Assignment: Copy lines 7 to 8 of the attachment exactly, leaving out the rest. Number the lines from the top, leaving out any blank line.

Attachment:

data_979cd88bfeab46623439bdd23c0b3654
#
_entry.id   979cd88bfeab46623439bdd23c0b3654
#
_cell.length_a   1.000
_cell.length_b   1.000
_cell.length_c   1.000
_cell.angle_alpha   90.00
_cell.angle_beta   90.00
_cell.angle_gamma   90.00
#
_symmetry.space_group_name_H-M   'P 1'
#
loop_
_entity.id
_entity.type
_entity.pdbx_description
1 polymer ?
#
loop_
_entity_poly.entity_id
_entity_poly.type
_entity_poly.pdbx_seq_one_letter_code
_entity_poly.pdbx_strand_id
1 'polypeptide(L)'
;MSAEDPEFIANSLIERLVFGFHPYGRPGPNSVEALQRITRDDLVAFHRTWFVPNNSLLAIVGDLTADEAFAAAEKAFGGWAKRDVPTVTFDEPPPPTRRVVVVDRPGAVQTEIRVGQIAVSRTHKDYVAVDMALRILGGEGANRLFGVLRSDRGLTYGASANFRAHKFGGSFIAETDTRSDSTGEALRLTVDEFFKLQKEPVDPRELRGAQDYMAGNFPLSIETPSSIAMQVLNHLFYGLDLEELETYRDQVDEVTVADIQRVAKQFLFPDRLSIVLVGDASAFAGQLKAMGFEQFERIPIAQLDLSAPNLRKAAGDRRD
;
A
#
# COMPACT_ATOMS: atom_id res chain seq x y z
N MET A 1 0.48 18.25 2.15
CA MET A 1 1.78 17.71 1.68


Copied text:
_cell.length_c   1.000
_cell.angle_alpha   90.00